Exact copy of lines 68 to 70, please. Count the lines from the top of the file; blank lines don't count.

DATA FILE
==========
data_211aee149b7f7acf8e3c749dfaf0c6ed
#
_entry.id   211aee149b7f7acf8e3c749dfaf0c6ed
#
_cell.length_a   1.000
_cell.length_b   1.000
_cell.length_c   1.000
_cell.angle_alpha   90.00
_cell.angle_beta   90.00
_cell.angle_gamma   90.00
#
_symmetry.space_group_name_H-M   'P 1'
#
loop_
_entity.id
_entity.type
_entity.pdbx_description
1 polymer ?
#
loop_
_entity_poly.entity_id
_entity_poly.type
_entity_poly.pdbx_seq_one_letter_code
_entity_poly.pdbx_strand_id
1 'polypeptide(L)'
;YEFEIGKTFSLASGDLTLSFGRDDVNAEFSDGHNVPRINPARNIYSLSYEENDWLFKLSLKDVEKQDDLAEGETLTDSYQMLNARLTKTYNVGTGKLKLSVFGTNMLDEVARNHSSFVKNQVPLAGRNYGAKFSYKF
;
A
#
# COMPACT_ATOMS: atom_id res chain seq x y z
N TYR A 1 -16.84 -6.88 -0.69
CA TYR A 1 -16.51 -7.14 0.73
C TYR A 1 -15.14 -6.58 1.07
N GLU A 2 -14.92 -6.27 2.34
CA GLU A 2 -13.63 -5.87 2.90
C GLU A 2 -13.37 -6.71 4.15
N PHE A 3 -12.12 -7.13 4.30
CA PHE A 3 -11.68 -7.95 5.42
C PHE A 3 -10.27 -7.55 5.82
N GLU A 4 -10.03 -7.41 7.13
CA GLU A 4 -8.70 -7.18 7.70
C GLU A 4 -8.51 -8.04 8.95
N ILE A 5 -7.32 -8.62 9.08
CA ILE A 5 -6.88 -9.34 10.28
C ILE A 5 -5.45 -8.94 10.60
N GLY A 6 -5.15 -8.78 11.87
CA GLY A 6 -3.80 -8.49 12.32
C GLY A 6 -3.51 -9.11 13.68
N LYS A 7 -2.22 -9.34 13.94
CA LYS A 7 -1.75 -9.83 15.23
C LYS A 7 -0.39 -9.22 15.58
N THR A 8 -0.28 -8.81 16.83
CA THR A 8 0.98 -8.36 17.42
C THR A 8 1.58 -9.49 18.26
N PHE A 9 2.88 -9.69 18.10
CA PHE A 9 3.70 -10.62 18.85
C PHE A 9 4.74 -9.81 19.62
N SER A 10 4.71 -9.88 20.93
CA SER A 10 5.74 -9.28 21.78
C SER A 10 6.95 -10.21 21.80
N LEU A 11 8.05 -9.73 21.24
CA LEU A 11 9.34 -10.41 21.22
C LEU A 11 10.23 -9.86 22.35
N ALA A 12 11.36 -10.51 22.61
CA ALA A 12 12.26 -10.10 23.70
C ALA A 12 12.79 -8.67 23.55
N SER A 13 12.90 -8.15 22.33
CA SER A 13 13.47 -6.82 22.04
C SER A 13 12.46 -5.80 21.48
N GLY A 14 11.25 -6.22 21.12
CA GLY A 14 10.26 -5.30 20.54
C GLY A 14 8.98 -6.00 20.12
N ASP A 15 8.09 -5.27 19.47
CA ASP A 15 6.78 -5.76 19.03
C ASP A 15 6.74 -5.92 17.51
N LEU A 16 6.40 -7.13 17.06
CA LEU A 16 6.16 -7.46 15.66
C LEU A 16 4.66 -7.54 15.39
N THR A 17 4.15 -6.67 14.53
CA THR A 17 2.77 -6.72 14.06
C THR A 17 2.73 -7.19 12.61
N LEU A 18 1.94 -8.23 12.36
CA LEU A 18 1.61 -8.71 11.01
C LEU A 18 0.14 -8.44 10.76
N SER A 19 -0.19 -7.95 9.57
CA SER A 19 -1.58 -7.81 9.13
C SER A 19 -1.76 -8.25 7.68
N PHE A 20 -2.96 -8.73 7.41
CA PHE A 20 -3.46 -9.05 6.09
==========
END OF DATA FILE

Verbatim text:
CA SER A 13 13.47 -6.82 22.04
C SER A 13 12.46 -5.80 21.48
N GLY A 14 11.25 -6.22 21.12